A new surgical robot named MIRA could be implemented on the ISS in the near future, making remote surgery a possibility.
A new surgical robot named MIRA could be implemented on the ISS in the near future, making remote surgery a possibility. (PC Pixabay.com)

Could the ISS Host the First Remote Surgical Robot in Space?

The International Space Station (ISS) may soon be the home of a new, miniaturized surgical robot. This robot, developed by the University of Nebraska Lincoln, not only promises to be helpful in assisting with surgery but would also allow surgeries to be performed entirely remotely. While the ISS is predicted to be retired by around 2025, the arrival of this new robot suggests that a few more big things will happen for the space station before retirement.

Background: Meet MIRA

This new surgical robot was developed in part by University of Nebraska Engineering Professor Shane Farritor, whose startup company, Virtual Incisionhave been working to developing what they call the MIRA (Miniaturized In vivo Robotic Assistant).

Since its founding in 2006, Virtual Incision has accrued more than $100 million in investment. Even more recently, NASA awarded the University of Nebraska-Lincoln $100,000 through the EPSCoR (Established Program to Stimulate Competitive Research) program. With both these funds, Farritor and his team have been able to develop MIRA.

MIRA is designed to provide surgical assistance through two different methods. The first involves how the tiny robot can be inserted into the human body via a small incision, allowing surgeons to perform abdominal or colon surgeries with minimal invasion. The other method allows for remote surgery, where MIRA can be controlled remotely. A previous experiment resulted in a successful remote surgery, as former NASA astronaut Clay Johnson piloted MIRA from over 900 miles away.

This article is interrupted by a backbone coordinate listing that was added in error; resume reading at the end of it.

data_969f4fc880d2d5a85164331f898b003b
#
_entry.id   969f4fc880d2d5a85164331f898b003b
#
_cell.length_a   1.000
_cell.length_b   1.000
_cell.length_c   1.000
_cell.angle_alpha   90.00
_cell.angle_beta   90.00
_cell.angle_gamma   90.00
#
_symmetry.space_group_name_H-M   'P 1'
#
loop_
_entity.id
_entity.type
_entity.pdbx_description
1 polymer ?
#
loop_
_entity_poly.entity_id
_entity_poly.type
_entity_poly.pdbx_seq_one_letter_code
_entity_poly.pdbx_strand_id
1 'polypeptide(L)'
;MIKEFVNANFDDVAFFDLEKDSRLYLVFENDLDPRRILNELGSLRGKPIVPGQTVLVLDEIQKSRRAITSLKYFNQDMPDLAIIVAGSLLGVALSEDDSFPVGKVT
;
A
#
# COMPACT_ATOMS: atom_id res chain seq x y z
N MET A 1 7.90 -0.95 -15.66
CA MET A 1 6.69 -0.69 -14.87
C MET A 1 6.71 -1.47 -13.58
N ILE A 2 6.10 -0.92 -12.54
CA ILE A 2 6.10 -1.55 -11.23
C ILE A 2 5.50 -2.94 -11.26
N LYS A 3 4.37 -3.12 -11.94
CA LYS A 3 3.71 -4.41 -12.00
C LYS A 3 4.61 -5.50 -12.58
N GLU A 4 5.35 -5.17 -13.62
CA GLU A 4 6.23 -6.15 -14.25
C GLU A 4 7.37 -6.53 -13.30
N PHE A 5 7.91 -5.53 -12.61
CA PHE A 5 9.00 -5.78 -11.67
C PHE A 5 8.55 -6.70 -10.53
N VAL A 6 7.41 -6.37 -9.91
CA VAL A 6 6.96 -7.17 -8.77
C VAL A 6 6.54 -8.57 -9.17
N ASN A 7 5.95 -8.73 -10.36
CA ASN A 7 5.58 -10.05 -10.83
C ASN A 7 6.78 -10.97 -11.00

Analysis: Surgical Robot on the ISS

While MIRA is gearing up to be ready for surgery, the robot may not yet be quite ready for space. Farritor and his team plan to use the next year to test the robot, calibrating it to a new environment. They will also make sure the robot will be able to survive the launch into space. This requires several simulations for the robot to run through. According to graduate student Rachael Wagner, “these simulations are very important because of all the data we will collect during the tests.”

Once aboard the ISS, MIRA will run autonomously, acting as a medical assistant. This autonomy will reduce strain on the ISS’s communications systems, opening up more room for other experiments. But MIRA isn’t fully autonomous, relying on others for important cues. As Farritor says, “The astronaut flips a switch, the process starts and the robot does its work by itself. Two hours later the astronaut switches it off and it’s done.” While hopefully, the need for surgery is minimal aboard the ISS, having helpers like MIRA can make a big difference.

Outlook: A Future of Space Surgery

While there is no set date for when MIRA will be launched, the future necessity for having reliable systems to help facilitate surgeries in space for future missions remains.  

“As people go further and deeper into space,” Farritor explains, “they might need to do surgery someday.” 

“We’re working toward that goal.” 

Kenna Hughes-Castleberry is a staff writer at the Debrief and the Science Communicator at JILA (a partnership between the University of Colorado Boulder and NIST). Her writing beats include deep tech, the metaverse, and quantum technology. You can find more of her work at her website: https://kennacastleberry.com/